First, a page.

Concho County, Texas

West Texas Land and Ranches for Sale

Concho County, Texas

Concho County is located on Edwards Plateau and consists of rough broken to level topography. Land features sandy, loam and dark soils that drain to creeks, the Colorado and the Concho River. Local economy consists of agribusiness and manufacturing.

Land and Ranches Market Snapshot

Average Price $3.3M
Lowest Price $2.7M
Highest Price $3.8M
Total Listings 4
Avg. Days On Market 102
Avg. Price/SQFT $1.6K

Property Types (active listings)

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Concho County Land and Ranches for Sale

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Where is Concho County, Texas?

  • Concho County, in Central Texas, straddles the northern edge of the Edwards Plateau. The county derives its name from the Concho (or "Shell") River, which in turn was named for the large number of mussels found there. The center of the county lies at approximately 31°20' north latitude and 99°52' west longitude. Paint Rock, the county seat, is situated in the north central part of the county on U.S. Highway 83, approximately thirty miles east of San Angelo and 150 miles northwest of Austin. Concho County comprises 992 square miles with an elevation of 1,600 to 2,100 feet above mean sea level.

  • As of the 2010 census, the population was 4,087. The county was founded in 1858 and later organized in 1879. It is named for the Concho River.

Adjacent Counties

  • Runnels County (north)
  • Coleman County (northeast)
  • McCulloch County (east)
  • Menard County (south)
  • Tom Green County (west)

Sites and Attractions in Concho County

  • County attractions include boating, hunting, fishing, the Paint Rock pictographs, and the Concho County Fair, which is held annually in August and September.
  • Ballinger is 36 miles north of Eden.  It offers a quaint district, many antique shops, and beautifully restored historic homes.  Ballinger is the perfect host city for the newest and hottest fishing spot in Texas, O.H. Ivie Reservoir, located 20 miles away and offering 25,000 surface acres of water recreation.  It also stages a number of annual events to intrigue the visitor.

  • Brady is 32 miles east of Eden.  Brady is the home of the world championship goat cookoff held the 1st weekend in September.  Brady boasts of superb hunting.  Brady Lake provides fishing, boating, sking, camping and RVing.  Other interesting attractions are The Heart of Texas Historical Museum and the Heart of Texas County Museum.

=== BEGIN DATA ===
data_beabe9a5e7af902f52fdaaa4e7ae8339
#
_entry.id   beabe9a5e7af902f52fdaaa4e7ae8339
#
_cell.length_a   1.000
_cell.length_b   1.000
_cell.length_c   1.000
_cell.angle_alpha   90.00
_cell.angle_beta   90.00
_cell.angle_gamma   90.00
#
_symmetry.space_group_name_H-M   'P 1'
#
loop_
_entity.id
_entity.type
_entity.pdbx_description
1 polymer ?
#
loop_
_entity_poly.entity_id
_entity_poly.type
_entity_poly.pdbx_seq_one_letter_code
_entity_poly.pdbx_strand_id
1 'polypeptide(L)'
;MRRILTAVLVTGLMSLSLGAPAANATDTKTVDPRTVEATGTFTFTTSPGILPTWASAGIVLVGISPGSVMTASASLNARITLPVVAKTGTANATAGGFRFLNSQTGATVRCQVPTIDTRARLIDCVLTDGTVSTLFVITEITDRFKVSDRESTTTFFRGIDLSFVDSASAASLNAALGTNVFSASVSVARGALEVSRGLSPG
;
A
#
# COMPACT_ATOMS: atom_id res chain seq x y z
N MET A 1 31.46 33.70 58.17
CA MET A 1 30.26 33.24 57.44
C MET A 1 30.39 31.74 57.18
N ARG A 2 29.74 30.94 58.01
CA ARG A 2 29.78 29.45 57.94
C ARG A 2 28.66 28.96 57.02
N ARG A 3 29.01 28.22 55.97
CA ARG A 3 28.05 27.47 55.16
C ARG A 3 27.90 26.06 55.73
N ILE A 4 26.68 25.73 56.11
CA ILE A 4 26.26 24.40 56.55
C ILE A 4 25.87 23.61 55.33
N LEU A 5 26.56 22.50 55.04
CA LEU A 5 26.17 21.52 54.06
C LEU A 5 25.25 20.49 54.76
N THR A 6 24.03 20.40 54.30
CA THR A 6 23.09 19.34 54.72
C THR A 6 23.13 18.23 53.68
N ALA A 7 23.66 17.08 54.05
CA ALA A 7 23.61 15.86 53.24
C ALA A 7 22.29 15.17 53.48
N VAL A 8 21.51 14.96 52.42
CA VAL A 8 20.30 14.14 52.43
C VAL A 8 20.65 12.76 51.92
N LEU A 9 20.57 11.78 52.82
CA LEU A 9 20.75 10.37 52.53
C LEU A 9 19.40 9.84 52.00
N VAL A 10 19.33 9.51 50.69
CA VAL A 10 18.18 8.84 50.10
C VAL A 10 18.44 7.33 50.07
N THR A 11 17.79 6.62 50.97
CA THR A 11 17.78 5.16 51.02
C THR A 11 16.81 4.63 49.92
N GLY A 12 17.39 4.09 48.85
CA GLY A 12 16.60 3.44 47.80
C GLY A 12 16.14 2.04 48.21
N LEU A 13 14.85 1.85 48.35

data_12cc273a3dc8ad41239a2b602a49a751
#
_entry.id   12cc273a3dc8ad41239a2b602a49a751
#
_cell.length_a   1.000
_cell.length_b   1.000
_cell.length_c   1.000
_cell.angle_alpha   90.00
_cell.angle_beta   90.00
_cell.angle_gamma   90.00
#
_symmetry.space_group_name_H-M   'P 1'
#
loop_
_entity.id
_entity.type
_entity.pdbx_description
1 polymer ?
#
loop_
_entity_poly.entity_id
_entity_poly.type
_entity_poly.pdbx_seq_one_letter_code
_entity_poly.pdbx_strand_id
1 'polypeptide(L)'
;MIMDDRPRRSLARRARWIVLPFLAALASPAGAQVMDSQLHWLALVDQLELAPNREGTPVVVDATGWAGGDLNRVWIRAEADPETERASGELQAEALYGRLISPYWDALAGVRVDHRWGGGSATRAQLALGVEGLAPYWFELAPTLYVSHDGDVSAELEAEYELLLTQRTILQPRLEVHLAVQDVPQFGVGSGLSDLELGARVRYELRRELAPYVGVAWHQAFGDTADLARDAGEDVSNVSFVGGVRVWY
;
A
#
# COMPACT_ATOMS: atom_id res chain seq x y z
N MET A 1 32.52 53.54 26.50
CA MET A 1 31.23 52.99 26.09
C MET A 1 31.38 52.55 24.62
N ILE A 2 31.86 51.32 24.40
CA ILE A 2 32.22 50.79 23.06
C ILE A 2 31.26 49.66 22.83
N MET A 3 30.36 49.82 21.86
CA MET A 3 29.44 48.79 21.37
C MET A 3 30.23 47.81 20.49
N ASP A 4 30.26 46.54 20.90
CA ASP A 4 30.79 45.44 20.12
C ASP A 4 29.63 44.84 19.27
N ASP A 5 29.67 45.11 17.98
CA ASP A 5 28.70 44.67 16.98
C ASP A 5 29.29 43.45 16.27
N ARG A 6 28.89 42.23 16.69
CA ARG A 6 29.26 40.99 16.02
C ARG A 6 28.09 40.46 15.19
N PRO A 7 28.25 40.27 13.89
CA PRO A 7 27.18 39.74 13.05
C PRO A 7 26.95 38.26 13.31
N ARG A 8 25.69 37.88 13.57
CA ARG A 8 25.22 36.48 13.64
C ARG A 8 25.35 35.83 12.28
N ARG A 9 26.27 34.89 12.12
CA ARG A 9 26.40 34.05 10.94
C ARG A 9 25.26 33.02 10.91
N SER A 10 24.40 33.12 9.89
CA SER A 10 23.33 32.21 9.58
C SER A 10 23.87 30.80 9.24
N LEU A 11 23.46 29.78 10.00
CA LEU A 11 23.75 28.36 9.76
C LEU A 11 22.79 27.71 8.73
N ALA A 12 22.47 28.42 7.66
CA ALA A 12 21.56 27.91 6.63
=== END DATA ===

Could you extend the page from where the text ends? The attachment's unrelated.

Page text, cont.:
• Coleman is 55 miles northeast of Eden in what is known as "the Land of the Lakes."  Major lakes around Coleman offer fun and recreation: Hords Creek Lake, Lake Coleman, Lake Scarbrough, Memory Lake, Lake Novice, Lake San Tana and the newest, Lake O.H. Ivie.  Fort Colorado is in Coleman's city park, featuring replicas of old pioneer life, a blacksmith shop and a larger-than-life horse statue.

Farming and Ranching in Concho County

  • The creekbeds were originally thick with elm, live oak, and post oak trees. Of the total county area, 11 to 20 percent is considered to be prime farmland. Temperatures range from an average low of 33° F in January to an average high of 97° in July. Rainfall averages twenty-three inches; snowfall, three inches; and the growing season, 228 days per year. The climate, on the whole, is mild and dry. Natural resources include oil and gas, limestone, caliche, dolomite, and bituminous coal. In 1982, 218,748 barrels of oil and 1,982,444 thousand cubic feet of gas-well gas were produced in the county.
  •  In 2002 the county had 411 farms and ranches covering 544,312 acres, 72 percent of which were devoted to pasture and 26 percent to crops. That year farmers and ranchers in the area earned $14,309,000; livestock sales accounted for $7,444,000 of the total. Sheep, cattle, goats and feed grain were the chief agricultural products. More than 506,500 barrels of oil were produced in the county in 2004; by the end of that year 25,948,824 barrels of petroleum had been taken from county lands since 1940, when oil was first discovered in the area.

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